Marie's Grave MonumentA Journey to Marie Corelli's Gravesite

by Roger Collier, The Venial Critic

   

I must have passed the cemetery a hundred times without noticing it but I may be excused as driving a carriage drawn by two hundred horses leaves little time to admire the scenery.

Before Christmas I purchased a few Corelli novels at the Chaucer Head bookshop, just down the road from Mason Croft in Stratford, and the octogenarian bookseller was surprised to find an enthusiast. She was even more surprised to find that I had not visited, and didn't know the location of Marie's tomb in the town cemetery on the Evesham road.

I determined to rectify this omission as soon as possible so yesterday after a session on the river, I entered the town from the west, arriving at a minor gate and expecting a long search. However, on entering the holy ground I saw, not twenty yards away, a white angel beckoning me.

The grave consists of a six foot square marble kerb with short pillars suspending a chain link fence. On the front are inscribed the names of Bertha Vyver and Marie Corelli. Within is a two foot square plinth, "Marie Corelli, died April 24 1924" modestly on the front. On the right face are a few lines of her poetry, which I was unable to transcribe as I had carelessly omitted to bring a pen.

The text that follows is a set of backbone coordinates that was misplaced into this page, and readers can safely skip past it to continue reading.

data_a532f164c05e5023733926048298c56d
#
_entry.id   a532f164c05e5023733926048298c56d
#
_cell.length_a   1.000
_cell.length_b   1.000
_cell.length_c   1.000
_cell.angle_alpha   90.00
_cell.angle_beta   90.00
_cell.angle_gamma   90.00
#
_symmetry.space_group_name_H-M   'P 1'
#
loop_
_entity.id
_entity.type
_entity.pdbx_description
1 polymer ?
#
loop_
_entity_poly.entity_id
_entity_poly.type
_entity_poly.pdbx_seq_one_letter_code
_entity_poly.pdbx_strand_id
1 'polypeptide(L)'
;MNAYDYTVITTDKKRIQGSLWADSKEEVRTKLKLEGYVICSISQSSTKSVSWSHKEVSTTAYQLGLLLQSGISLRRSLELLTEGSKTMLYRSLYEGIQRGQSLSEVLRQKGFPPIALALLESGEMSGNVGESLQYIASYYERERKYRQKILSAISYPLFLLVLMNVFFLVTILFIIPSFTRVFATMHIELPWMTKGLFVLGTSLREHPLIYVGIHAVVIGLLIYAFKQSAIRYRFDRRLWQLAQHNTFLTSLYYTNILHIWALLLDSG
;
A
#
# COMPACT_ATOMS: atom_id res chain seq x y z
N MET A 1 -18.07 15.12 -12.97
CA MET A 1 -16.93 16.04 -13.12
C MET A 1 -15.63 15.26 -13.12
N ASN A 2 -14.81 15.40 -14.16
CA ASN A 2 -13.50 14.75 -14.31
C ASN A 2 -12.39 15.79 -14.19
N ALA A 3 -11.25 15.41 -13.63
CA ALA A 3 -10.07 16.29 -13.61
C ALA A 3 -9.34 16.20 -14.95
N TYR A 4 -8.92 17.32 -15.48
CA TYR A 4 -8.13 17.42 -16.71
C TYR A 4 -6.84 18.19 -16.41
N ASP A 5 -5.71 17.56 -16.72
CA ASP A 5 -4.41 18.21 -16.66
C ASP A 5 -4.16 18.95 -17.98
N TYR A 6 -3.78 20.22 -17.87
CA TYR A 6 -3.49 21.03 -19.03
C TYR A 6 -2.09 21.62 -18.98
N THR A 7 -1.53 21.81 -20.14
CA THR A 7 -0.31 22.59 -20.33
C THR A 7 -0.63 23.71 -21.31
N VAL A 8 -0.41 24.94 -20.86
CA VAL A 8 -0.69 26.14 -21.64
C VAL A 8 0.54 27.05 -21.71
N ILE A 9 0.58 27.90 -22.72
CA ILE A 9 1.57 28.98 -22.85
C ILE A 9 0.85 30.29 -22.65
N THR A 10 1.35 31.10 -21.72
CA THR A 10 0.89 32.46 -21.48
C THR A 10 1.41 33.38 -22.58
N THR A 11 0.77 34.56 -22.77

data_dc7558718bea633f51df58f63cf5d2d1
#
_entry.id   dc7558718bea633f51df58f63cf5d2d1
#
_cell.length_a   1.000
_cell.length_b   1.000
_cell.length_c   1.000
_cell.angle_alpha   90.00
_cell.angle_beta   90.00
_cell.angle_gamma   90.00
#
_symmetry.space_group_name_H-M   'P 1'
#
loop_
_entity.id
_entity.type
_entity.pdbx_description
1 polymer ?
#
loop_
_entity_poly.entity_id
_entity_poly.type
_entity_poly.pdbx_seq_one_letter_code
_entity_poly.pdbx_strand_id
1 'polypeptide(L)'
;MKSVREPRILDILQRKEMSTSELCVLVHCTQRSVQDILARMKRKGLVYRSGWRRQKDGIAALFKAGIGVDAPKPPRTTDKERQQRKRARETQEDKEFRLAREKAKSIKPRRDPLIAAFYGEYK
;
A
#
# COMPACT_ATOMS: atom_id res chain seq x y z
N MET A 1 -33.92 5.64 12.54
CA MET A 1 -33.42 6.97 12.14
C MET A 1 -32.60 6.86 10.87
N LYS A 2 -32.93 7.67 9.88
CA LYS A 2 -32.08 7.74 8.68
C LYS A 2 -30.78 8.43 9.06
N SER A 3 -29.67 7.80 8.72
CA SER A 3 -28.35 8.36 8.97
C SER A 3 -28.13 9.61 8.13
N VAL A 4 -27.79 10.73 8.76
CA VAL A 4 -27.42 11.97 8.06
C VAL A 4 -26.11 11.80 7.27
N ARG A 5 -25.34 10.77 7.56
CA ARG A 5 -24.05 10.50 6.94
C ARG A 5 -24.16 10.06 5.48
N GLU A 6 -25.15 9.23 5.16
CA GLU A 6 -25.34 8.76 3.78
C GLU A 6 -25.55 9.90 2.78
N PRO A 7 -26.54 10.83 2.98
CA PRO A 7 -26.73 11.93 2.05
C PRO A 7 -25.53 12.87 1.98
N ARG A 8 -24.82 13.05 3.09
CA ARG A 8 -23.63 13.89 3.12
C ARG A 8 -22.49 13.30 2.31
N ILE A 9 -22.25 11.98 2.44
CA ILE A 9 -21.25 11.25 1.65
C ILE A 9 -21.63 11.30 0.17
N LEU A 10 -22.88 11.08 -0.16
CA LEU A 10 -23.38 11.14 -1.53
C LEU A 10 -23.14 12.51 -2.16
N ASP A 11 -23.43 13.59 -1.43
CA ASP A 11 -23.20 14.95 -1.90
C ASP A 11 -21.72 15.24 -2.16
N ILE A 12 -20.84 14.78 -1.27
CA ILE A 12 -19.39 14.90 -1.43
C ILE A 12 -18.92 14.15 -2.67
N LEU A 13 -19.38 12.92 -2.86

Above, looking down, stands a life sized angel, wings outstretched. She holds in her left hand a white flower, her right upraised in salute towards the entrance.

As I turned to leave my eye was caught by the adjacent grave, "Mason Cr..." dimly visible in the peeling lead lettering beneath leaves and soil.

Angel's FigAfter roughly clearing away the debris I saw that the second grave contained the mortal remains of Frank Orlando Vyver, died in Nicaragua, 1914, and Bertha Vyver, died 1941. So Bertha lies not, as the casual observer might assume, with her beloved Marie, but, more discretely, in the adjoining plot.

Whoever keeps Marie's tomb immaculate obviously does not extend his care to Bertha, as many of the leaden letters are missing.

After a few words to Marie and a promise to return when I complete my collection of her works, I left. At the gate I turned to see that white, angelic right hand giving a valedictory two fingered salute to her critics.




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